Pasta Puttanesca

This sauce is named for ladies of the night. They would place pots of it in their windows to tempt men into the bordellos. I like it because[ it's spicy, fast and easy (no disrespect to the ladies).]

Total Time:
30 min
Prep:
15 min
Cook:
15 min

Yield:
4 servings
Level:
Easy

Ingredients
  • 2 tablespoons (2 turns around the pan) extra-virgin olive oil
  • 4 to 6 cloves garlic, chopped
  • 1 tin flat anchovy fillets, drained
  • 1 /2 teaspoon crushed red pepper flakes
  • 20 oil-cured black olives, cracked away from pit and coarsely chopped
  • 3 tablespoons capers
  • 1 (32-ounce) can chunky style crushed tomatoes
  • 1 (14.5-ounce) can diced tomatoes, drained
  • A few grinds black pepper
  • 1/4 cup (a couple of handfuls) flat leaf parsley, chopped
  • 1 pound spaghetti, cooked to al dente (with a bite)
  • Crusty bread, for mopping
  • Grated Parmigiano Reggiano or Romano, for passing, optional
  • Bitter Greens Salad:
  • 4 cups (about 2 bundles) arugula leaves, coarsely chopped
  • 1 1/2 cups (about 1 bundle) watercress leaves, coarsely chopped
  • 1 head Radicchio lettuce, coarsely chopped
  • 1 large lemon
  • Extra-virgin olive oil, to coat, 2 to 3 tablespoons
  • Coarse salt and black pepper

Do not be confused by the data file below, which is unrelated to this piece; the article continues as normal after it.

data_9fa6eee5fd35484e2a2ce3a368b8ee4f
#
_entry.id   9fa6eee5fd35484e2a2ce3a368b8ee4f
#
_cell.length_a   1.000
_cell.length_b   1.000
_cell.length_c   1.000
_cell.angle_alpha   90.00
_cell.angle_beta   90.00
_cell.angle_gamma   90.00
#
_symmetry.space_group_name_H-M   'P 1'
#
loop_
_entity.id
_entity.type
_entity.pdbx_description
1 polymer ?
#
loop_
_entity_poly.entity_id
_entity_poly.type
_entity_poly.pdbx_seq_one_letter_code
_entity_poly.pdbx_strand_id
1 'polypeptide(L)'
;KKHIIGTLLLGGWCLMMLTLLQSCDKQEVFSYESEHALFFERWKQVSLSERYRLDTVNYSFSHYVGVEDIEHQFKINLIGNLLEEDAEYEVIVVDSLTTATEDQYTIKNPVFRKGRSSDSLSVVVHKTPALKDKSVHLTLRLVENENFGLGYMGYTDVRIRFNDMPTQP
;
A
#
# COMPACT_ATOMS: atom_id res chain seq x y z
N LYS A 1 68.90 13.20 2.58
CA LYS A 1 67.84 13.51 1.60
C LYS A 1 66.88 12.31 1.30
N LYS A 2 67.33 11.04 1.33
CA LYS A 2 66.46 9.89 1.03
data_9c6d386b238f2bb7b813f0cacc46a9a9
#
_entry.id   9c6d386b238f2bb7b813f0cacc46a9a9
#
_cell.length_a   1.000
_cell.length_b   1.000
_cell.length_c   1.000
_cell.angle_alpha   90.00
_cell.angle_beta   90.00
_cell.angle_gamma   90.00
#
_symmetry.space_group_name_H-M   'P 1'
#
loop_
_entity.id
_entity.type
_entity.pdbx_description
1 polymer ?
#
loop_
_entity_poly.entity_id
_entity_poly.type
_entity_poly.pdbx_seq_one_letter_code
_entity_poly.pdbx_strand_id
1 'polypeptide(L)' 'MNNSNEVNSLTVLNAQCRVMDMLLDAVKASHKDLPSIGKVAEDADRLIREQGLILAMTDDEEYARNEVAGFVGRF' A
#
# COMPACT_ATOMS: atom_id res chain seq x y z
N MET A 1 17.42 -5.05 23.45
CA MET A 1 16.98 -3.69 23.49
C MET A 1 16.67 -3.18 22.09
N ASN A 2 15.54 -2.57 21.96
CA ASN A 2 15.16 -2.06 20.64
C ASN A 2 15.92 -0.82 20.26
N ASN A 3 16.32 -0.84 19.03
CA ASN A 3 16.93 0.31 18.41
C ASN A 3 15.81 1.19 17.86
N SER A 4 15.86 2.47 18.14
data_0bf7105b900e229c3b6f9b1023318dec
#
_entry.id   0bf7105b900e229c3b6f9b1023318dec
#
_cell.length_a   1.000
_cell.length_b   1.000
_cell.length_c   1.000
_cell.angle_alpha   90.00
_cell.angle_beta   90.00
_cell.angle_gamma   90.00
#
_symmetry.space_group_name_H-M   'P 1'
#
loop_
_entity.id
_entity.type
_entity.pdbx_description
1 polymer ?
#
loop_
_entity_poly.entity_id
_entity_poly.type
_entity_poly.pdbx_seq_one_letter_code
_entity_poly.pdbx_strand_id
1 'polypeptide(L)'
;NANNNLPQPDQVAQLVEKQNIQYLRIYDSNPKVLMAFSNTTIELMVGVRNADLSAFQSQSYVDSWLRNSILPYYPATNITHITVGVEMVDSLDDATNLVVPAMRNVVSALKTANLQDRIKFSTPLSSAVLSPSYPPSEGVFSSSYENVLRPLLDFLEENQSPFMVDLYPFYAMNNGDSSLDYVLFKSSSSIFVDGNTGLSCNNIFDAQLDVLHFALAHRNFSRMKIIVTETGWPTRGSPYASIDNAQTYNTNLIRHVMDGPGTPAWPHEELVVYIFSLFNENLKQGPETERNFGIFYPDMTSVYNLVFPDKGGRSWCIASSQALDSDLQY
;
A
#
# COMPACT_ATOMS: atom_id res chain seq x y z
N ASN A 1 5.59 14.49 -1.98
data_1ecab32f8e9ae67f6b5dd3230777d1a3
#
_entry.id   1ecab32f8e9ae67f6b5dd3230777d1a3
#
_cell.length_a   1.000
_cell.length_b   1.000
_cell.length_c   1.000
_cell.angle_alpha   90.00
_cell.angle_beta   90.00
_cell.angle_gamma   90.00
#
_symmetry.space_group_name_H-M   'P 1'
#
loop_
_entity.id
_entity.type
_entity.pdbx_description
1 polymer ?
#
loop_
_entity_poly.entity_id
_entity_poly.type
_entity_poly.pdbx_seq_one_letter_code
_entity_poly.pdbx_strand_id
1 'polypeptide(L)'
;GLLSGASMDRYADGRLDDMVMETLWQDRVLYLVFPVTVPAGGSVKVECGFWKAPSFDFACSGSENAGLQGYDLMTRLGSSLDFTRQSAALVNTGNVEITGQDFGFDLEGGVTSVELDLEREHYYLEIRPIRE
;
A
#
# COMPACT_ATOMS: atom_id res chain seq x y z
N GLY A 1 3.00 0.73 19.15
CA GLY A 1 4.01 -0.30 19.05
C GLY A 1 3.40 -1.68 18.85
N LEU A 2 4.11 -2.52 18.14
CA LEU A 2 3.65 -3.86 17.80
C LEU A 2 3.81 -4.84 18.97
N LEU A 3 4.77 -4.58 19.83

• Oil cured black olives, for garnish, optional
Directions

Serving suggestions: a simple salad of mixed bitter greens dressed with oil and vinegar, salt, and pepper, recipe follows

Heat a large skillet over medium heat and add oil, garlic, anchovies, and crushed pepper. Saute mixture until anchovies melt into oil and completely dissolve and garlic is tender, about 3 minutes: your kitchen never smelled so good! Add olives, capers, tomatoes, black pepper, and parsley. Bring sauce to a bubble, reduce heat, and simmer 8 to 10 minutes.

Toss sauce with cooked pasta. Pass bread and cheese at the table and serve with a simple salad of mixed bitter greens dressed with oil and vinegar, salt, and pepper.

Cook's Note: Get your olives from the bulk bins in the market, rather than buying a jar. The unit price is always much less per pound and you can get just what you need for each recipe.

Bitter Greens Salad:

Combine greens in a salad bowl. Squeeze the juice of 1 lemon over the bowl. Drizzle salad liberally with extra virgin olive oil. Toss salad and season salad with salt and pepper. Arrange salad on plates. Garnish plates with black olives, if using.


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4.5 145